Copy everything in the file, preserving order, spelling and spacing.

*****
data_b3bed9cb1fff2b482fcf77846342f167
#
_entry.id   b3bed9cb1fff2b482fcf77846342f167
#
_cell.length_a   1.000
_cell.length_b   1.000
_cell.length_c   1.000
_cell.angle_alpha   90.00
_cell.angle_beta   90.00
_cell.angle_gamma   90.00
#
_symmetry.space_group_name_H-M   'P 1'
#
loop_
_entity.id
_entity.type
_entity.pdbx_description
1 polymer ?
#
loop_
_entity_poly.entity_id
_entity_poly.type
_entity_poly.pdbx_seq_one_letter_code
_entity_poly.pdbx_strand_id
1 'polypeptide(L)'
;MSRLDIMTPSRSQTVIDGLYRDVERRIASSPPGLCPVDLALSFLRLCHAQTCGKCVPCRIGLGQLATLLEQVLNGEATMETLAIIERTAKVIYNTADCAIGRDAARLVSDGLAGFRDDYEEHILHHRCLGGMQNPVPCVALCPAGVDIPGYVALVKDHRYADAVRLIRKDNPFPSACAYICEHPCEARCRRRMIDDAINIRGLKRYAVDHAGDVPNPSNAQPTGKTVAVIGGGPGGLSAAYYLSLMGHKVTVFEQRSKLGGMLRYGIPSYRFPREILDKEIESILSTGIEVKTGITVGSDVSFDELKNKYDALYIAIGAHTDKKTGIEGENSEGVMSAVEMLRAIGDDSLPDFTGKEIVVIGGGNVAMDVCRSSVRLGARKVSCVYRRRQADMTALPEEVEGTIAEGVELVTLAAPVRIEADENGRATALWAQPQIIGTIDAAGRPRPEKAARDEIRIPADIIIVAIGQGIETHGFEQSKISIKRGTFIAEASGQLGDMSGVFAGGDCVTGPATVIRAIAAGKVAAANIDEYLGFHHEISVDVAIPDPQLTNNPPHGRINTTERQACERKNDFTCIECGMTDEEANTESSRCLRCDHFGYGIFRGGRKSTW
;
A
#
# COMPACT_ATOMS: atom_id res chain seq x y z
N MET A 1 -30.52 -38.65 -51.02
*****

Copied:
data_b3bed9cb1fff2b482fcf77846342f167
#
_entry.id   b3bed9cb1fff2b482fcf77846342f167
#
_cell.length_a   1.000
_cell.length_b   1.000
_cell.length_c   1.000
_cell.angle_alpha   90.00
_cell.angle_beta   90.00
_cell.angle_gamma   90.00
#
_symmetry.space_group_name_H-M   'P 1'
#
loop_
_entity.id
_entity.type
_entity.pdbx_description
1 polymer ?
#
loop_
_entity_poly.entity_id
_entity_poly.type
_entity_poly.pdbx_seq_one_letter_code
_entity_poly.pdbx_strand_id
1 'polypeptide(L)'
;MSRLDIMTPSRSQTVIDGLYRDVERRIASSPPGLCPVDLALSFLRLCHAQTCGKCVPCRIGLGQLATLLEQVLNGEATMETLAIIERTAKVIYNTADCAIGRDAARLVSDGLAGFRDDYEEHILHHRCLGGMQNPVPCVALCPAGVDIPGYVALVKDHRYADAVRLIRKDNPFPSACAYICEHPCEARCRRRMIDDAINIRGLKRYAVDHAGDVPNPSNAQPTGKTVAVIGGGPGGLSAAYYLSLMGHKVTVFEQRSKLGGMLRYGIPSYRFPREILDKEIESILSTGIEVKTGITVGSDVSFDELKNKYDALYIAIGAHTDKKTGIEGENSEGVMSAVEMLRAIGDDSLPDFTGKEIVVIGGGNVAMDVCRSSVRLGARKVSCVYRRRQADMTALPEEVEGTIAEGVELVTLAAPVRIEADENGRATALWAQPQIIGTIDAAGRPRPEKAARDEIRIPADIIIVAIGQGIETHGFEQSKISIKRGTFIAEASGQLGDMSGVFAGGDCVTGPATVIRAIAAGKVAAANIDEYLGFHHEISVDVAIPDPQLTNNPPHGRINTTERQACERKNDFTCIECGMTDEEANTESSRCLRCDHFGYGIFRGGRKSTW
;
A
#
# COMPACT_ATOMS: atom_id res chain seq x y z
N MET A 1 -30.52 -38.65 -51.02